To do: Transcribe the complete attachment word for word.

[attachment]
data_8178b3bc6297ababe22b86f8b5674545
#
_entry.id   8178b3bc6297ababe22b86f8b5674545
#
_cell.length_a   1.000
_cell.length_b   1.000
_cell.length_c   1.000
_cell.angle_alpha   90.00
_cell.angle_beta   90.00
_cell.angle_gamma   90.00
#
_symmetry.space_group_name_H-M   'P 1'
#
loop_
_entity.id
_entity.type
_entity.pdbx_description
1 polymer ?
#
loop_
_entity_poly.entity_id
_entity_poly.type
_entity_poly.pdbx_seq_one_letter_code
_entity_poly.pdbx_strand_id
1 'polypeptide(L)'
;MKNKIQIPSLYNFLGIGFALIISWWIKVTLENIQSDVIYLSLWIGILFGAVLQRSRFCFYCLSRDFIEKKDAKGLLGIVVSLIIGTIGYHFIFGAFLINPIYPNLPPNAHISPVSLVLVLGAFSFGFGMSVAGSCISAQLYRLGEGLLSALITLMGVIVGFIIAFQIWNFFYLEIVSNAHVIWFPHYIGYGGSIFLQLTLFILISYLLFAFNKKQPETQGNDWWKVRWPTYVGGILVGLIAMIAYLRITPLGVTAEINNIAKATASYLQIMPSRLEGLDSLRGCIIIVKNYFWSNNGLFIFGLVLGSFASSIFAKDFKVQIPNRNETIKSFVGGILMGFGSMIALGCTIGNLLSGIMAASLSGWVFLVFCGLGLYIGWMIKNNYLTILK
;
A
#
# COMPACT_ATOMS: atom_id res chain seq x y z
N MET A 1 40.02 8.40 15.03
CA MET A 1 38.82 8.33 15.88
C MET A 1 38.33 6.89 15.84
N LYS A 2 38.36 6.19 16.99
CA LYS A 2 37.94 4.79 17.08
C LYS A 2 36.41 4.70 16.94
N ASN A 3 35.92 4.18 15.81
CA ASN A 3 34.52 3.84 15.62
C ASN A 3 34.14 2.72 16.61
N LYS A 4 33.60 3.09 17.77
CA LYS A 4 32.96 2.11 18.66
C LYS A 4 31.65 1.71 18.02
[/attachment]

data_8178b3bc6297ababe22b86f8b5674545
#
_entry.id   8178b3bc6297ababe22b86f8b5674545
#
_cell.length_a   1.000
_cell.length_b   1.000
_cell.length_c   1.000
_cell.angle_alpha   90.00
_cell.angle_beta   90.00
_cell.angle_gamma   90.00
#
_symmetry.space_group_name_H-M   'P 1'
#
loop_
_entity.id
_entity.type
_entity.pdbx_description
1 polymer ?
#
loop_
_entity_poly.entity_id
_entity_poly.type
_entity_poly.pdbx_seq_one_letter_code
_entity_poly.pdbx_strand_id
1 'polypeptide(L)'
;MKNKIQIPSLYNFLGIGFALIISWWIKVTLENIQSDVIYLSLWIGILFGAVLQRSRFCFYCLSRDFIEKKDAKGLLGIVVSLIIGTIGYHFIFGAFLINPIYPNLPPNAHISPVSLVLVLGAFSFGFGMSVAGSCISAQLYRLGEGLLSALITLMGVIVGFIIAFQIWNFFYLEIVSNAHVIWFPHYIGYGGSIFLQLTLFILISYLLFAFNKKQPETQGNDWWKVRWPTYVGGILVGLIAMIAYLRITPLGVTAEINNIAKATASYLQIMPSRLEGLDSLRGCIIIVKNYFWSNNGLFIFGLVLGSFASSIFAKDFKVQIPNRNETIKSFVGGILMGFGSMIALGCTIGNLLSGIMAASLSGWVFLVFCGLGLYIGWMIKNNYLTILK
;
A
#
# COMPACT_ATOMS: atom_id res chain seq x y z
N MET A 1 40.02 8.40 15.03
CA MET A 1 38.82 8.33 15.88
C MET A 1 38.33 6.89 15.84
N LYS A 2 38.36 6.19 16.99
CA LYS A 2 37.94 4.79 17.08
C LYS A 2 36.41 4.70 16.94
N ASN A 3 35.92 4.18 15.81
CA ASN A 3 34.52 3.84 15.62
C ASN A 3 34.14 2.72 16.61
N LYS A 4 33.60 3.09 17.77
CA LYS A 4 32.96 2.11 18.66
C LYS A 4 31.65 1.71 18.02